This Chart Shows How Profitable Dragon Ball Super Really Is!
Hey guys! How are you guys? Today I want to bring your attention to something major which has been frustrating me for such a long time. This is about how much money Toei is actually earning and how they don’t even care about us fans. They just want the money and won’t even tell us the abrupt reason of Dragon Ball ending… Doesn’t that irritate you as well?
When it comes to anime, you have to be profitable to stay alive. Fans are always eager to talk about the industry’s mechanics, and there is a lot that goes into the promotion of a franchise. These days, anime’s like One Piece are the ones racking up billions of dollars. One Piece will still go on for like 5-10 years but Dragon Ball Super isn’t behind. It’s kinda shocking.
In fact, the franchise has never been healthier thanks to Dragon Ball Super. If you want to know what kind of funds the title brings in, then you just have to do some math. Toei Company and Bandai Namco keep fans up-to-date with their annual earnings, and one fan did the work to chart Dragon Ball Super’s effect on those companies in recent years. As you can see below, the title’s influence has been rather noticeable.
The first chart pulls Toei’s worldwide revenue totals from its IR Library and lays them out by year. In 2008, the Dragon Ball IP grossed 2,682,000,000 yen for Toei. The revenue dipped between 2011 and 2014, but 2015 put it on the upswing when Dragon Ball Super debuted. A year into the anime’s debut, Toei earned 5,091,000,000 in revenue from the IP. And, in 2017, the company earned a whopping 9,288,000,000.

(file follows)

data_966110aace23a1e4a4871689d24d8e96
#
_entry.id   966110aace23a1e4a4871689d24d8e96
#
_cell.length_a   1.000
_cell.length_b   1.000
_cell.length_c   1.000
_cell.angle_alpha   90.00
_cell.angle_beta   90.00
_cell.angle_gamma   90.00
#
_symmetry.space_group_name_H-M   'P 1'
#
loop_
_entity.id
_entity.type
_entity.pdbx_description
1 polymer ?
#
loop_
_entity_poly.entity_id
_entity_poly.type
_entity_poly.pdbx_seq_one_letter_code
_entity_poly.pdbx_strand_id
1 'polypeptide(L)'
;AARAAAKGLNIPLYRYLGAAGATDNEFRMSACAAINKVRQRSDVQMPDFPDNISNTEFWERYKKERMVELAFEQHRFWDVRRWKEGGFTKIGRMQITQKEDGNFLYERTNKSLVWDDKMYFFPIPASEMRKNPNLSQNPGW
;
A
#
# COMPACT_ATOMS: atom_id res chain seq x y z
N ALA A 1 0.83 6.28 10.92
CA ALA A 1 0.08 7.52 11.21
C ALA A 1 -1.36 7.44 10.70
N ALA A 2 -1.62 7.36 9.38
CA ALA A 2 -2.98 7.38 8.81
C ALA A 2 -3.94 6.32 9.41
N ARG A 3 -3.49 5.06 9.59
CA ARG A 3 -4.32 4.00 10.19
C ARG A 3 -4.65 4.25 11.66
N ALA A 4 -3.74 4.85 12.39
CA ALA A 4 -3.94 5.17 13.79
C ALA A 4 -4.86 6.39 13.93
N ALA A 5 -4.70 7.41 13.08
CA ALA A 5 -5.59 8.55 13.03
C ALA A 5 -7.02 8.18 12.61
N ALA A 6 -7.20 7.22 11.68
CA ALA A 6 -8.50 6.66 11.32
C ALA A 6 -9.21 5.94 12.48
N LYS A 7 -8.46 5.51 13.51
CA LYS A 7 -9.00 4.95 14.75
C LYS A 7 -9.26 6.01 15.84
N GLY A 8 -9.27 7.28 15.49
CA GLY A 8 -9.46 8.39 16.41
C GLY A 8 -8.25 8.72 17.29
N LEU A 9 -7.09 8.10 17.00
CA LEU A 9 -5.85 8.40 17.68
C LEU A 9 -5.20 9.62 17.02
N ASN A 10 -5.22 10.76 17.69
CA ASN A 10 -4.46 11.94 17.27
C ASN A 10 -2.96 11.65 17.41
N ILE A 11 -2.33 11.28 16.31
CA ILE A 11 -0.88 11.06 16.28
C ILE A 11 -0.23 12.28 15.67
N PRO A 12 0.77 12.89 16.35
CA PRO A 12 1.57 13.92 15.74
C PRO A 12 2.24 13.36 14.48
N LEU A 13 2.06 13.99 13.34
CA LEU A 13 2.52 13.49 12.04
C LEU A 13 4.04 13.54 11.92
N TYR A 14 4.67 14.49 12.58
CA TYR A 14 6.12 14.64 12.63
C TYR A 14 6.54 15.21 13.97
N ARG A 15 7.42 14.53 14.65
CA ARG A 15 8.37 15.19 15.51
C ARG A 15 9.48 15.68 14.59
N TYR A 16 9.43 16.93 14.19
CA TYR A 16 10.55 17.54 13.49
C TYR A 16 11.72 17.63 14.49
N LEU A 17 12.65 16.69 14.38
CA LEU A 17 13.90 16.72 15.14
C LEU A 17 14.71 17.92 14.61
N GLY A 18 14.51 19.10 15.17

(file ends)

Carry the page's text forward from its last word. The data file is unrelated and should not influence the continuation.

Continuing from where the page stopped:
Let me convert that for you. In simple terms of dollar, 9.288 Billion yen equals – 87121440 USD, roughly 87 million US Dollars. They earned 87 million dollars just in 2017. That amount of money could buy you a god damn country or something. I am not even exaggerating. This was just from the anime. Now, the games have made them earn 7 times this amount.
Bandai Namco has also gotten a ton of money off the IP since Dragon Ball Super was released. The company, which oversees Dragon Ball video games and merchandise, earned 6.4 billion yen in 2014. That number jumped to 19.4 billion the following year once Dragon Ball Super debuted. In 2016, that number almost doubled to 34.9 billion, and last year earned big the company big with a 61.1 billion.
Not only is Dragon Ball Super helping Toei and Bandai Namco in revenue, but the anime is also duking it out with major ratings. The anime has gone toe-to-toe with One Piece at times to match their average ratings, and overseas fans regularly crash sites like Crunchyroll when Dragon Ball Super simulcasts its latest episodes.
With so much money on the line, fans are still confused as to why Dragon Ball Superis ending. The show has a loyal following, a profitable merchandise outlet, and plenty of stories left to explore. Dragon Ball Super may be ending in March, but if Toei knows what is good for it, then it will find a way to continue the anime moving forward.
So, fans are keeping their fingers crossed that a new series will follow up Dragon Ball Super sooner rather than later. I still don’t understand why are they ending this so abruptly. It’s so close to the ending and they are giving us no information. It won’t cost them any money or anything to tell us some stuff. It’s really irritating.